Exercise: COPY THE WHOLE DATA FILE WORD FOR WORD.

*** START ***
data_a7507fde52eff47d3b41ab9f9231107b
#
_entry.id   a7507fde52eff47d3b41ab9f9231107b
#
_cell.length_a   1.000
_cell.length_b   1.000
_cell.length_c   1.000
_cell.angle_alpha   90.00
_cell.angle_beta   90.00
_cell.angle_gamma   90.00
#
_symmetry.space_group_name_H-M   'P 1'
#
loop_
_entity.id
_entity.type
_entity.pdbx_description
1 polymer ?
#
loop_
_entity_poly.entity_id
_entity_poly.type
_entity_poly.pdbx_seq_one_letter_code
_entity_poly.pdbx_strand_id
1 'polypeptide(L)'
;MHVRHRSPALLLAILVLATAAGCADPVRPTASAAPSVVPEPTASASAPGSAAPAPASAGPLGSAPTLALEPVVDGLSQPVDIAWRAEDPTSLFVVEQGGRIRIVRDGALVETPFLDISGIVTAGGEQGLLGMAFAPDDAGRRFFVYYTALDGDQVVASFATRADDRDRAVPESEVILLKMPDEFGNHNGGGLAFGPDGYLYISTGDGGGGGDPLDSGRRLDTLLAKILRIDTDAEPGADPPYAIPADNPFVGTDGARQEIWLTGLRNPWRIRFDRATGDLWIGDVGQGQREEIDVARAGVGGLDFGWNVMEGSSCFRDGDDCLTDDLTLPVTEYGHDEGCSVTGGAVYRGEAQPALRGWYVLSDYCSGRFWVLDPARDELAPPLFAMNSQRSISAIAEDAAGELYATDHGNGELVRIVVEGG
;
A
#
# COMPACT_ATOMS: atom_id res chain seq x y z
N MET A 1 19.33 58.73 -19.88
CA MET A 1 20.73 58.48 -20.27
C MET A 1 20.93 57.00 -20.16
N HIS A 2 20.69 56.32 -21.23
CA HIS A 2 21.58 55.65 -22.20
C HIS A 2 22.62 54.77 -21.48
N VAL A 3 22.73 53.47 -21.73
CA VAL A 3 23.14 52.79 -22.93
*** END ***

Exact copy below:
data_a7507fde52eff47d3b41ab9f9231107b
#
_entry.id   a7507fde52eff47d3b41ab9f9231107b
#
_cell.length_a   1.000
_cell.length_b   1.000
_cell.length_c   1.000
_cell.angle_alpha   90.00
_cell.angle_beta   90.00
_cell.angle_gamma   90.00
#
_symmetry.space_group_name_H-M   'P 1'
#
loop_
_entity.id
_entity.type
_entity.pdbx_description
1 polymer ?
#
loop_
_entity_poly.entity_id
_entity_poly.type
_entity_poly.pdbx_seq_one_letter_code
_entity_poly.pdbx_strand_id
1 'polypeptide(L)'
;MHVRHRSPALLLAILVLATAAGCADPVRPTASAAPSVVPEPTASASAPGSAAPAPASAGPLGSAPTLALEPVVDGLSQPVDIAWRAEDPTSLFVVEQGGRIRIVRDGALVETPFLDISGIVTAGGEQGLLGMAFAPDDAGRRFFVYYTALDGDQVVASFATRADDRDRAVPESEVILLKMPDEFGNHNGGGLAFGPDGYLYISTGDGGGGGDPLDSGRRLDTLLAKILRIDTDAEPGADPPYAIPADNPFVGTDGARQEIWLTGLRNPWRIRFDRATGDLWIGDVGQGQREEIDVARAGVGGLDFGWNVMEGSSCFRDGDDCLTDDLTLPVTEYGHDEGCSVTGGAVYRGEAQPALRGWYVLSDYCSGRFWVLDPARDELAPPLFAMNSQRSISAIAEDAAGELYATDHGNGELVRIVVEGG
;
A
#
# COMPACT_ATOMS: atom_id res chain seq x y z
N MET A 1 19.33 58.73 -19.88
CA MET A 1 20.73 58.48 -20.27
C MET A 1 20.93 57.00 -20.16
N HIS A 2 20.69 56.32 -21.23
CA HIS A 2 21.58 55.65 -22.20
C HIS A 2 22.62 54.77 -21.48
N VAL A 3 22.73 53.47 -21.73
CA VAL A 3 23.14 52.79 -22.93